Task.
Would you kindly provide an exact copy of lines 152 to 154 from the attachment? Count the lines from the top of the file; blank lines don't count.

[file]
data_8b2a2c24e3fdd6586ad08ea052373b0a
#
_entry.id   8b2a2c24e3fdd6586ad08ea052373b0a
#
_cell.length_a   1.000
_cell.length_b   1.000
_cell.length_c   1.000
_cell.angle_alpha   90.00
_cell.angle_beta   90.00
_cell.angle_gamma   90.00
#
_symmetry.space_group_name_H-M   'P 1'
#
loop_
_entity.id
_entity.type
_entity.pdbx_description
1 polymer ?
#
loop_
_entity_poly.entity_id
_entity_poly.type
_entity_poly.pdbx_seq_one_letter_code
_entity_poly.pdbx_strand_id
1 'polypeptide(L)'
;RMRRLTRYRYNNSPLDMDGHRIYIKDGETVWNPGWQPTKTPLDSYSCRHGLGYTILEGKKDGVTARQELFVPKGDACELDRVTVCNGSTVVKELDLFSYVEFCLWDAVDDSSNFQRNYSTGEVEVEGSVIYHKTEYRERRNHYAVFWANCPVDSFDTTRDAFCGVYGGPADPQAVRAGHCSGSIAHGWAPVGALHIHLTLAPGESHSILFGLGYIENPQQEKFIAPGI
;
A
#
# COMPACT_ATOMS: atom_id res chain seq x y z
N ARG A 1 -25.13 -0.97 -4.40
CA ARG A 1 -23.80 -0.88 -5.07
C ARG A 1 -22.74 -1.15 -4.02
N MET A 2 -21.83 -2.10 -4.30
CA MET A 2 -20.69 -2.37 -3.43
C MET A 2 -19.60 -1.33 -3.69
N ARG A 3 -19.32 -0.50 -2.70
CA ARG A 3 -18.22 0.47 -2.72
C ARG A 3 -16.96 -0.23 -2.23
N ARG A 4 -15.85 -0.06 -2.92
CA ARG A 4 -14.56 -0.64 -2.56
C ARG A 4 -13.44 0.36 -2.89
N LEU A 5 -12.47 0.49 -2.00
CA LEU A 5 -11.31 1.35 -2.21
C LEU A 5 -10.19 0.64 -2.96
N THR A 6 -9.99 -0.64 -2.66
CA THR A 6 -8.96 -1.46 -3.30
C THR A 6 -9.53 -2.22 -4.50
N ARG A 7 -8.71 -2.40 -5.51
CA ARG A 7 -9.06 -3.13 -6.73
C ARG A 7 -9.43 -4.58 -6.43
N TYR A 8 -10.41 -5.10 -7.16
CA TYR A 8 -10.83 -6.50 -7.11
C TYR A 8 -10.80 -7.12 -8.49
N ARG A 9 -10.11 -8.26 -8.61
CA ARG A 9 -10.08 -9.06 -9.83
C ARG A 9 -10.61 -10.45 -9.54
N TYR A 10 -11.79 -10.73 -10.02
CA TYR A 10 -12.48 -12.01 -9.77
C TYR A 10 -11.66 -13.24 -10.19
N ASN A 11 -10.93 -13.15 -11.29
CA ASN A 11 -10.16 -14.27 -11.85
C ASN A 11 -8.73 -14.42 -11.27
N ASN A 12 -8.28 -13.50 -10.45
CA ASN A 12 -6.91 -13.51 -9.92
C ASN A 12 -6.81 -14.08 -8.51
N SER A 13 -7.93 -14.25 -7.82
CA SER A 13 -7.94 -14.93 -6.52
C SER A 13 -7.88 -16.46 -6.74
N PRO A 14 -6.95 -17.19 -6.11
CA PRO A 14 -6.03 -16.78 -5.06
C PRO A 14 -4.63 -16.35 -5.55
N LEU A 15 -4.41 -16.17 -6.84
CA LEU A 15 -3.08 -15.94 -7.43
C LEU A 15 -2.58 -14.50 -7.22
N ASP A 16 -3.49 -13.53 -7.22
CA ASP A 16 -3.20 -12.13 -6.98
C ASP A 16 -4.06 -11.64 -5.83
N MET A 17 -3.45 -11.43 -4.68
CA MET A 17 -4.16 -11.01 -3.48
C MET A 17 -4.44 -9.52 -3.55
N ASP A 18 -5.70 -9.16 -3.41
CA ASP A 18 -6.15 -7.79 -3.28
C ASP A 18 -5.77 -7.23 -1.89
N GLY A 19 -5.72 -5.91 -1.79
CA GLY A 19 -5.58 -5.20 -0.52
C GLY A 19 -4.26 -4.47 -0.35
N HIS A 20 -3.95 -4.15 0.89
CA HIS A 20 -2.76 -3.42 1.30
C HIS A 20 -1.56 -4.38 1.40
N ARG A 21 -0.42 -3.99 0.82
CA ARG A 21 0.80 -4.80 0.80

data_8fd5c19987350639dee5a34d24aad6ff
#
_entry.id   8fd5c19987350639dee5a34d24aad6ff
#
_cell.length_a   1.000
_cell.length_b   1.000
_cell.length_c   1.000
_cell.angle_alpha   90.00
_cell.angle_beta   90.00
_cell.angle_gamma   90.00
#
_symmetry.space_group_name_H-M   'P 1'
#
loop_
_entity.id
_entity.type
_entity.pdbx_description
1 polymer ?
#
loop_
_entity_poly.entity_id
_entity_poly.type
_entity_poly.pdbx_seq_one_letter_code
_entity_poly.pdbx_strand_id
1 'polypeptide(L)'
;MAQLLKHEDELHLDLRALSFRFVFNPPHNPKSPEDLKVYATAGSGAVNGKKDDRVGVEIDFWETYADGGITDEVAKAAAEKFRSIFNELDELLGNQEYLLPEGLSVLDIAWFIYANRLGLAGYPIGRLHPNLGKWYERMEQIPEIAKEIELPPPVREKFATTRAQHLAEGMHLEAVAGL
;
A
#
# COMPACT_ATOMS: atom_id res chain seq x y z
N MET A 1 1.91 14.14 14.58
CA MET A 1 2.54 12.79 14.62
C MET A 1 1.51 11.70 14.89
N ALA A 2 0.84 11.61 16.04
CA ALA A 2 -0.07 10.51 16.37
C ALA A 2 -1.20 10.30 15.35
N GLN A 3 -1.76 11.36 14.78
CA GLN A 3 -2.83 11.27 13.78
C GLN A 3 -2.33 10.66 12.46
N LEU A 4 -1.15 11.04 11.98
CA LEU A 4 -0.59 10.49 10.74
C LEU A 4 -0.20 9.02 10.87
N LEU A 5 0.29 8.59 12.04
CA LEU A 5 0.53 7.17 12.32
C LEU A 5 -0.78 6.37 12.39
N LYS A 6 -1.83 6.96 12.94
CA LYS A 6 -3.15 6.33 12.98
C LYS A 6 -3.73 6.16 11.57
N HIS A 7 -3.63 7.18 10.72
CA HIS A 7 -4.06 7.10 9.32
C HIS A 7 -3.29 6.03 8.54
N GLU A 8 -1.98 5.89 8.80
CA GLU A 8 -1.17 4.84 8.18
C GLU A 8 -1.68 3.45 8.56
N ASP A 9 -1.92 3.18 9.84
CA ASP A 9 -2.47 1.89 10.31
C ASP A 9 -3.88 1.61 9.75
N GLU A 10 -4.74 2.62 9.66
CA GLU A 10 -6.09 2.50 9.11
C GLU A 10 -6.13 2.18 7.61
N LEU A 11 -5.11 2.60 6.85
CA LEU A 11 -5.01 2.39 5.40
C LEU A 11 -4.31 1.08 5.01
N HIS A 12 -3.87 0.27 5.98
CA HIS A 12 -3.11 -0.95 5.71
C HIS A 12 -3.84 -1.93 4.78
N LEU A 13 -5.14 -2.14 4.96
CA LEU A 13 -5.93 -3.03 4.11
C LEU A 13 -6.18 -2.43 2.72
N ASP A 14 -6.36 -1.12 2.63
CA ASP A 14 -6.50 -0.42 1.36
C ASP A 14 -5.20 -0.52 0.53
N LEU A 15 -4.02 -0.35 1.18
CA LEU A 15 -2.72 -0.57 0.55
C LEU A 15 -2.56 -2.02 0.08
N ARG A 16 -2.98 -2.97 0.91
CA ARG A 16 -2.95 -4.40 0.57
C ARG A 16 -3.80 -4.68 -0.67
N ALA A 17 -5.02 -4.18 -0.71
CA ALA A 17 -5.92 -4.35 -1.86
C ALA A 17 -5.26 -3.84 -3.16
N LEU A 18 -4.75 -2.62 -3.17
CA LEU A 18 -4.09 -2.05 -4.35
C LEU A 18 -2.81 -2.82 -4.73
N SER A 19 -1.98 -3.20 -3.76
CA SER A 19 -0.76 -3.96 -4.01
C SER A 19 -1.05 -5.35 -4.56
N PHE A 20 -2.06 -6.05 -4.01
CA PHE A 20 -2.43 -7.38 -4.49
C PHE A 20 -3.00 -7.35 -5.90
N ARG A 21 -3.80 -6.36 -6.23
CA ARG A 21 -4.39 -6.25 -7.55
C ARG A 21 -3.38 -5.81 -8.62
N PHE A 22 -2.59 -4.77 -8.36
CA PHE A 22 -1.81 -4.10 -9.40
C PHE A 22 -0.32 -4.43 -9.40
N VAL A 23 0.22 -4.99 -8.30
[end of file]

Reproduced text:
C GLU A 10 -6.13 2.18 7.61
N LEU A 11 -5.11 2.60 6.85
CA LEU A 11 -5.01 2.39 5.40